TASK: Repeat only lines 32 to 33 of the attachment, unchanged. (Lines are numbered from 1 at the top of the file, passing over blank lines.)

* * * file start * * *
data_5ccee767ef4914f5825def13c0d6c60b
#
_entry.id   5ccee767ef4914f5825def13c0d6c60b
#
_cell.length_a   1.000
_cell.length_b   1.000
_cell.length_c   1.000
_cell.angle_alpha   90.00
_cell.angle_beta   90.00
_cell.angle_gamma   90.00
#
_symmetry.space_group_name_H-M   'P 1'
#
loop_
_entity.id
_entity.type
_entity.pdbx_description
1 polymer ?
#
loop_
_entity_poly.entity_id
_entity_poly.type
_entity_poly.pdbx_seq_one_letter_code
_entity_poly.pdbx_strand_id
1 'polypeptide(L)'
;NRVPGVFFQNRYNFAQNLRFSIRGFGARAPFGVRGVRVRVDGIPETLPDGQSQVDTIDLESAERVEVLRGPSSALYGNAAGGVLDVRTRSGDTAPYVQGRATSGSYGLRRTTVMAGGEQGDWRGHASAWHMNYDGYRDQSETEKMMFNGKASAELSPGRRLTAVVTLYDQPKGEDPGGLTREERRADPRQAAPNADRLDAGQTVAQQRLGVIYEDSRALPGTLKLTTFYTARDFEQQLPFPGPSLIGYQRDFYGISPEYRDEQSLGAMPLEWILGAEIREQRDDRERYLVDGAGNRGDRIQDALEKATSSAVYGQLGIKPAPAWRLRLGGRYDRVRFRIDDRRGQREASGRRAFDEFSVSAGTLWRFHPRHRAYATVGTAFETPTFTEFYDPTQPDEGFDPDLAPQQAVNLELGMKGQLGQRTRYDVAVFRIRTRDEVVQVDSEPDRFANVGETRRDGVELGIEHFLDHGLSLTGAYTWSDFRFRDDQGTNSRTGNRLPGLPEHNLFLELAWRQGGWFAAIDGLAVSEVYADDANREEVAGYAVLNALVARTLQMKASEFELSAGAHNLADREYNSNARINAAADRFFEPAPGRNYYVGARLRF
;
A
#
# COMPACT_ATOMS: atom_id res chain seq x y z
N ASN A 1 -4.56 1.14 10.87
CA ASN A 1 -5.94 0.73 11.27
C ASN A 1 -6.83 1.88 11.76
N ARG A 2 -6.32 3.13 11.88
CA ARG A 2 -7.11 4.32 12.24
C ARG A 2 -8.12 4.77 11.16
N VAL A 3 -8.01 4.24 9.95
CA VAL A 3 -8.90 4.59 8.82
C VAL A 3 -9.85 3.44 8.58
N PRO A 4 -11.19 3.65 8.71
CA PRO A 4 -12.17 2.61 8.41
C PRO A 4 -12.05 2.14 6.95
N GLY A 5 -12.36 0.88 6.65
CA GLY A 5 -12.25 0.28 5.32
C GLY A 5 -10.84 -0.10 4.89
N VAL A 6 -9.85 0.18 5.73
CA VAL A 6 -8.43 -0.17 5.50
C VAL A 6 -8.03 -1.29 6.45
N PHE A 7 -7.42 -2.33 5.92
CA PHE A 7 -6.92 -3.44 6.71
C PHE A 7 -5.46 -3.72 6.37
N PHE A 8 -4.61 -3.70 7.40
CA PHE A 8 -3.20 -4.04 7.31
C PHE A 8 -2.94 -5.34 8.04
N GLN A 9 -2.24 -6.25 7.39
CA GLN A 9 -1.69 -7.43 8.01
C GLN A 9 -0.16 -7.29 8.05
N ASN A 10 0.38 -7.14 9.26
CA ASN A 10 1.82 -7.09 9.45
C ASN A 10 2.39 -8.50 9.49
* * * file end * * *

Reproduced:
CA ASN A 1 -5.94 0.73 11.27
C ASN A 1 -6.83 1.88 11.76